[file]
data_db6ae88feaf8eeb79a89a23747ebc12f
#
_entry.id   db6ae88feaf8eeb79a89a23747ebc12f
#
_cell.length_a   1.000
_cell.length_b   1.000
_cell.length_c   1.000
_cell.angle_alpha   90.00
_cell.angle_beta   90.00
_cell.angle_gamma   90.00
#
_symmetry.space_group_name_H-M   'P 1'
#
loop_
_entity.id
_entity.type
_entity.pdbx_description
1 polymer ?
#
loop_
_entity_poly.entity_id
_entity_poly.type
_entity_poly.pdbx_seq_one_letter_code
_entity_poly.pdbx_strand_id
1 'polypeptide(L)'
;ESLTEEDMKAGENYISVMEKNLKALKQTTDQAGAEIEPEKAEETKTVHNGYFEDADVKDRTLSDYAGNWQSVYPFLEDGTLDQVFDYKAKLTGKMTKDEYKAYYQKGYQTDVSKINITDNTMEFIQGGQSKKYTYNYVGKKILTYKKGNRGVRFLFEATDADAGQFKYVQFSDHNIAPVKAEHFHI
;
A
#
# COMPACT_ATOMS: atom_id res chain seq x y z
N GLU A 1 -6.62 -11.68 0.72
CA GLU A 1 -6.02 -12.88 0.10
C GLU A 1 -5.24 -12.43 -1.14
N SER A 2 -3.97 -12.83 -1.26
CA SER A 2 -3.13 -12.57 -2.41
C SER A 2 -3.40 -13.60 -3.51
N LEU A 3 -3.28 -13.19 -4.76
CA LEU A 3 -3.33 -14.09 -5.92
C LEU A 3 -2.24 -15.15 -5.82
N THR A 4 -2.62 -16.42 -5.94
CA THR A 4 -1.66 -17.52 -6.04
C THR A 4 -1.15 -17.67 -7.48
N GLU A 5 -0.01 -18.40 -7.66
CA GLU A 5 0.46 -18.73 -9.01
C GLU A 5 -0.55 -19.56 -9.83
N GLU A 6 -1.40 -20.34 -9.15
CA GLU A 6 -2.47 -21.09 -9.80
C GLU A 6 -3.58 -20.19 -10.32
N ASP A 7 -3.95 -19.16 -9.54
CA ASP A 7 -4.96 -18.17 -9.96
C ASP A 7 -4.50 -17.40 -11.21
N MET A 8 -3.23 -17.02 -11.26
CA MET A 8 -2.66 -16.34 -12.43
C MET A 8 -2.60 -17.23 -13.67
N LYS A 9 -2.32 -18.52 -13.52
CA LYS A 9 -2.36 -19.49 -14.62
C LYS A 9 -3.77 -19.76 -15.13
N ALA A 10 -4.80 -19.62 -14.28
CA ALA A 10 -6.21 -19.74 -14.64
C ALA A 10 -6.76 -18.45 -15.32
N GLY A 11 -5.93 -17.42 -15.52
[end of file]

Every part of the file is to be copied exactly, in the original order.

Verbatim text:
data_db6ae88feaf8eeb79a89a23747ebc12f
#
_entry.id   db6ae88feaf8eeb79a89a23747ebc12f
#
_cell.length_a   1.000
_cell.length_b   1.000
_cell.length_c   1.000
_cell.angle_alpha   90.00
_cell.angle_beta   90.00
_cell.angle_gamma   90.00
#
_symmetry.space_group_name_H-M   'P 1'
#
loop_
_entity.id
_entity.type
_entity.pdbx_description
1 polymer ?
#
loop_
_entity_poly.entity_id
_entity_poly.type
_entity_poly.pdbx_seq_one_letter_code
_entity_poly.pdbx_strand_id
1 'polypeptide(L)'
;ESLTEEDMKAGENYISVMEKNLKALKQTTDQAGAEIEPEKAEETKTVHNGYFEDADVKDRTLSDYAGNWQSVYPFLEDGTLDQVFDYKAKLTGKMTKDEYKAYYQKGYQTDVSKINITDNTMEFIQGGQSKKYTYNYVGKKILTYKKGNRGVRFLFEATDADAGQFKYVQFSDHNIAPVKAEHFHI
;
A
#
# COMPACT_ATOMS: atom_id res chain seq x y z
N GLU A 1 -6.62 -11.68 0.72
CA GLU A 1 -6.02 -12.88 0.10
C GLU A 1 -5.24 -12.43 -1.14
N SER A 2 -3.97 -12.83 -1.26
CA SER A 2 -3.13 -12.57 -2.41
C SER A 2 -3.40 -13.60 -3.51
N LEU A 3 -3.28 -13.19 -4.76
CA LEU A 3 -3.33 -14.09 -5.92
C LEU A 3 -2.24 -15.15 -5.82
N THR A 4 -2.62 -16.42 -5.94
CA THR A 4 -1.66 -17.52 -6.04
C THR A 4 -1.15 -17.67 -7.48
N GLU A 5 -0.01 -18.40 -7.66
CA GLU A 5 0.46 -18.73 -9.01
C GLU A 5 -0.55 -19.56 -9.83
N GLU A 6 -1.40 -20.34 -9.15
CA GLU A 6 -2.47 -21.09 -9.80
C GLU A 6 -3.58 -20.19 -10.32
N ASP A 7 -3.95 -19.16 -9.54
CA ASP A 7 -4.96 -18.17 -9.96
C ASP A 7 -4.50 -17.40 -11.21
N MET A 8 -3.23 -17.02 -11.26
CA MET A 8 -2.66 -16.34 -12.43
C MET A 8 -2.60 -17.23 -13.67
N LYS A 9 -2.32 -18.52 -13.52
CA LYS A 9 -2.36 -19.49 -14.62
C LYS A 9 -3.77 -19.76 -15.13
N ALA A 10 -4.80 -19.62 -14.28
CA ALA A 10 -6.21 -19.74 -14.64
C ALA A 10 -6.76 -18.45 -15.32
N GLY A 11 -5.93 -17.42 -15.52